When I’m in a depressive state of bipolar, it’s hard. That may be the most obvious statement I could make, especially to someone with bipolar disorder, but that’s what it boils down to. It’s hard to get up in the morning because sleep sounds so much better. It’s hard to get through a day of work. When you make it home, it’s hard to take care of the house and give your family the support they need and deserve. You want to sink into the furniture and not move until you can go back to bed.
In bipolar disorder (both I and II), depression is the most common cycle. Deep depression is not the most common. The majority of depressive states are ennui or dysthymia. About 9% of the time is spent in major depression. Still, any depression is hard to go through, and it makes me tired.
I find depressive states exhausting. Actually, most people with depression feel that way. The top symptoms for depression are melancholia and lack of motivation. It’s like in the commercials you see with the stalker blue bathrobe and the sad marshmallow. The world is a little less bright, your chest feels heavy and, as much as you hear your mother’s voice in your head, you cannot sit up straight.
These are the symptoms bipolar depression has in common with unipolar depression. When looked at more closely, however, there is the nuance of lack of energy. Yes, lower energy is also a symptom of unipolar depression, but it seems with bipolar depression, it has more weight. No pun intended. Not only do you not want to get out of bed, it actually takes more energy to do so. When you’re using more energy to perform all of the tasks it takes to get through the day, your energy is going to be absolutely shot.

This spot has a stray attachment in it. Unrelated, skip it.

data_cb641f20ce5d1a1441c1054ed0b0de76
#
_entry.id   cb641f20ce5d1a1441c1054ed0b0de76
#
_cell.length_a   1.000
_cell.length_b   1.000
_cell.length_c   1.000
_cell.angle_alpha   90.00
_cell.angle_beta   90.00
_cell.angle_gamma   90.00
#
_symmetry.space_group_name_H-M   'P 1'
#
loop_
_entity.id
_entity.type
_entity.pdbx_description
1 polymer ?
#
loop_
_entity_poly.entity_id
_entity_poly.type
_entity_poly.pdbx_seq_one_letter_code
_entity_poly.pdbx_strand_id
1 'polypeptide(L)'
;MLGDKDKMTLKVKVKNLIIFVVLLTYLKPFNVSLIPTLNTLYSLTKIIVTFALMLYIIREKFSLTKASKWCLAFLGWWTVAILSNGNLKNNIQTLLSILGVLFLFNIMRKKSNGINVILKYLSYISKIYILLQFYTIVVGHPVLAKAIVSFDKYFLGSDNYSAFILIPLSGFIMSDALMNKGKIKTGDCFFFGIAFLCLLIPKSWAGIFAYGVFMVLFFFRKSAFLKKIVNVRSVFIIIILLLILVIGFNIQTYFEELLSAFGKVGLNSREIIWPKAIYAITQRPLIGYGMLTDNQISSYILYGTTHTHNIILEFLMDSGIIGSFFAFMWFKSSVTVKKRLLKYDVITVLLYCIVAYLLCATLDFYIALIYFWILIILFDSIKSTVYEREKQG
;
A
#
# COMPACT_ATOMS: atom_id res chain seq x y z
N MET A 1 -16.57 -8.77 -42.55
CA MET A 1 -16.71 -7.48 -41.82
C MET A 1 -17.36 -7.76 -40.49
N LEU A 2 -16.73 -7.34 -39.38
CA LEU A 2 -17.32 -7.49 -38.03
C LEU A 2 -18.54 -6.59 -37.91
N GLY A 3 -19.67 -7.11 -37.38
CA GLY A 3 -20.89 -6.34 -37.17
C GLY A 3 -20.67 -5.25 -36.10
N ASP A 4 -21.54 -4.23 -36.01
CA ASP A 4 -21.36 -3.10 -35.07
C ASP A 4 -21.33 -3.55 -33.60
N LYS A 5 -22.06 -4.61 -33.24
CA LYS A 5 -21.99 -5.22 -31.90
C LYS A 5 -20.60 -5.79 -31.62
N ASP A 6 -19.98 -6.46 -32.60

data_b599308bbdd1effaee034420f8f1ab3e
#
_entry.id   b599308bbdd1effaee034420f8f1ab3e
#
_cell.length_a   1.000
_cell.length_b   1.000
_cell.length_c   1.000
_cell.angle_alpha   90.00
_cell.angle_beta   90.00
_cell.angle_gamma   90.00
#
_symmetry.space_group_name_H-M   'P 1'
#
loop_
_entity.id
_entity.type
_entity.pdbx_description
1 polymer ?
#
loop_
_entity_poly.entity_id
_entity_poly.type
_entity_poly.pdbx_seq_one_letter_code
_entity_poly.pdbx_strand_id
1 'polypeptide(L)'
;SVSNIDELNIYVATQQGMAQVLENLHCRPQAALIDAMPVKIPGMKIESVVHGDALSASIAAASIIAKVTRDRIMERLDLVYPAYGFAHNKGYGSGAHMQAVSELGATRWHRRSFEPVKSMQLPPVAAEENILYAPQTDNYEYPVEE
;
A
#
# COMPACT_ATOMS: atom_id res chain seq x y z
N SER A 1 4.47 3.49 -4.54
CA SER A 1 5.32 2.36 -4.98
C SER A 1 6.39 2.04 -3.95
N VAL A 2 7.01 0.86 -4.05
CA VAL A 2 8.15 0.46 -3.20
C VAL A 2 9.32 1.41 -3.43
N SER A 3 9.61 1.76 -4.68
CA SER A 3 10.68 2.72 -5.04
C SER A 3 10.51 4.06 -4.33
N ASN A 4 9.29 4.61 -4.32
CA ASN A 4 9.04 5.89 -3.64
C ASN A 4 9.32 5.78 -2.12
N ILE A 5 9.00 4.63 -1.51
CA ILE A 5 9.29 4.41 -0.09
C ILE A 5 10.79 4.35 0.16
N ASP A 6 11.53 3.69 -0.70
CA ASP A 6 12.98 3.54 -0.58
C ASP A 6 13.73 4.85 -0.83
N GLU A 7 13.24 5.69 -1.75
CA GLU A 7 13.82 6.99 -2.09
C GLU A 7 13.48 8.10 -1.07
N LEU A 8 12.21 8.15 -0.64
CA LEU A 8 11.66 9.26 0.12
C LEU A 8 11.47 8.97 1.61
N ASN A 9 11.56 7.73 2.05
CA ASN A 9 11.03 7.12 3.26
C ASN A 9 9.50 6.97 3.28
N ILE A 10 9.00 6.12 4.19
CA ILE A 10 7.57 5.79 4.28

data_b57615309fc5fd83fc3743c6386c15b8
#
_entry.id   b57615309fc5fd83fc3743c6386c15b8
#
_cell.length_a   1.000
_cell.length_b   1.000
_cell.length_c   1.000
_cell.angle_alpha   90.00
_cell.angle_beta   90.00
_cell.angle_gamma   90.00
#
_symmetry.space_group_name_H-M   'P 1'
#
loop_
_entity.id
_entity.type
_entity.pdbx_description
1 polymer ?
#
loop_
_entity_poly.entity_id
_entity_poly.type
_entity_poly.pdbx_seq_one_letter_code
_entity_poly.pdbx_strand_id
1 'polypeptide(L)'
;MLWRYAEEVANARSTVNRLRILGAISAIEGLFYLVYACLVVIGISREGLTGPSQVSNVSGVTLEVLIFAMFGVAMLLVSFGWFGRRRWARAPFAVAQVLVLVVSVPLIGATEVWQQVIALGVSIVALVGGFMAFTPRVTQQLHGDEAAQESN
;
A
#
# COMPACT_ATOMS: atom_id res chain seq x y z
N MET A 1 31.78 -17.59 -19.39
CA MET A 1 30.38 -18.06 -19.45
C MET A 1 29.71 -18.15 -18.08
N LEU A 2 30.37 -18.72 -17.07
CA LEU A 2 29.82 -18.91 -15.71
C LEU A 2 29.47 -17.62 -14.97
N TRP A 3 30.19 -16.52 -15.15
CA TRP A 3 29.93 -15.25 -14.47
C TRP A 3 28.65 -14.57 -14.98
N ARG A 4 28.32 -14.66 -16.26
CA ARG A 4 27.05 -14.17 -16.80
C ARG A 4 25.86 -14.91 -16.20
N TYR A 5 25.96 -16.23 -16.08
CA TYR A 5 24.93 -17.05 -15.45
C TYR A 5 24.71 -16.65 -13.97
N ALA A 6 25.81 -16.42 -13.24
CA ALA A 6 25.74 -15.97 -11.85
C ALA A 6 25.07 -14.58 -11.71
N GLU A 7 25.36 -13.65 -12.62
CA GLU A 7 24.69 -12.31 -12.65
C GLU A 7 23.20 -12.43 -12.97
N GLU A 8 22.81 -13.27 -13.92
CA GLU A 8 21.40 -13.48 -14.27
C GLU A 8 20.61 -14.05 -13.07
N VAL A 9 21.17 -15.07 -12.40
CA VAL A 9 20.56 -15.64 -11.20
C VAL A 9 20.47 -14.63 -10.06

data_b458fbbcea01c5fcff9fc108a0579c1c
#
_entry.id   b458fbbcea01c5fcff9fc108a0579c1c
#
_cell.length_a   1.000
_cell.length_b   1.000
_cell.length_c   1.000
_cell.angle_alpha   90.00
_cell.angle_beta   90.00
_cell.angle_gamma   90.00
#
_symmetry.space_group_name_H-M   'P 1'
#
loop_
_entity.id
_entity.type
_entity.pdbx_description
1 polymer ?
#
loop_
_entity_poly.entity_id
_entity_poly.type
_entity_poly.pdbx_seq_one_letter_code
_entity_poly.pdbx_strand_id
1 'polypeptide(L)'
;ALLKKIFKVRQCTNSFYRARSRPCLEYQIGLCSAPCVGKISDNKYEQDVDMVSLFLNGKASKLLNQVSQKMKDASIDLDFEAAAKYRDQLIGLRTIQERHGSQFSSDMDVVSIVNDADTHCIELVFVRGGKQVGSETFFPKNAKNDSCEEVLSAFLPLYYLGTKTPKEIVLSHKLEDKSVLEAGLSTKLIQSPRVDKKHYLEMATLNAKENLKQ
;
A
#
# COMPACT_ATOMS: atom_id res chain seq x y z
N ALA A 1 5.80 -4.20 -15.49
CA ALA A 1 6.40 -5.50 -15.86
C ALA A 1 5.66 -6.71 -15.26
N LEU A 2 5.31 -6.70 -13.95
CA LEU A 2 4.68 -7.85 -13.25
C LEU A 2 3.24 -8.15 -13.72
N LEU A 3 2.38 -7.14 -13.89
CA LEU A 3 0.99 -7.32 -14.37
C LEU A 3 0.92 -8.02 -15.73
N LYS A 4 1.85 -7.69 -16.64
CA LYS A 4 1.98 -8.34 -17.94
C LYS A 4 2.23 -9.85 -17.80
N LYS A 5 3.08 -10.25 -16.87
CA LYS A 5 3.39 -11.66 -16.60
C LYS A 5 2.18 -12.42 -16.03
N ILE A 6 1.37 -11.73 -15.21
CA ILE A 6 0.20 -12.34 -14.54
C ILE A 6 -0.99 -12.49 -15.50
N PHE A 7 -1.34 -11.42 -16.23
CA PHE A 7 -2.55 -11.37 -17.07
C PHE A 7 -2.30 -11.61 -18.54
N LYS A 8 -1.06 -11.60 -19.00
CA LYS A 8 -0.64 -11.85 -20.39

Then there’s the sleep cycle. I’m not a good sleeper. I do not remember what it feels like to sleep through the night. You would think that when you have no energy it would be easier to sleep. Well, for a lot of people, that conclusion is wrong. Have you ever had that “too tired to sleep” feeling? That’s exactly what it’s like. Then you get to lay there and let your mind go even though you don’t remember where it was thirty seconds ago. Just me? Probably not. I actually like to listen to an audiobook or relaxing music during these times to get myself out of my head. For those with partners or easily-offended pets, headphones are an option.
What does depression have to do with the sleep cycle? Well, if you’re having trouble sleeping or sleeping too much, your body gets confused. Don’t get me wrong. I love sleeping, and some people need more sleep than others. However, we all need to pay attention to our circadian rhythms. A healthy circadian rhythm is important to a variety of bodily functions, but what we’re going to focus on is its effect on depression. Bipolar disorder is an extremely complicated illness. We all know that. Sleep is part of that complication.
Change in sleep patterns affect everyone― the general population and those of us with mood disorders. With mood disorders, our brains are more sensitive to these changes. This is why it is important to stay in a regular pattern. Wake up at generally the same time every day. Go to bed at the same time every day. Take your meds at the same time every day. This last one is important. Meds fluctuation is incredibly difficult on me. If, for whatever reason, I’ve forgotten to take my meds, I feel it within a few hours. Take all of these triggers, or even just one, and it’s more likely to cause a manic or depressive cycle.
It makes sense that if you get more sleep, you will have more energy. Your body and your brain get to clean up after all you put them through that day. Then it makes it easier to function the next day. The cycle continues. The good kind.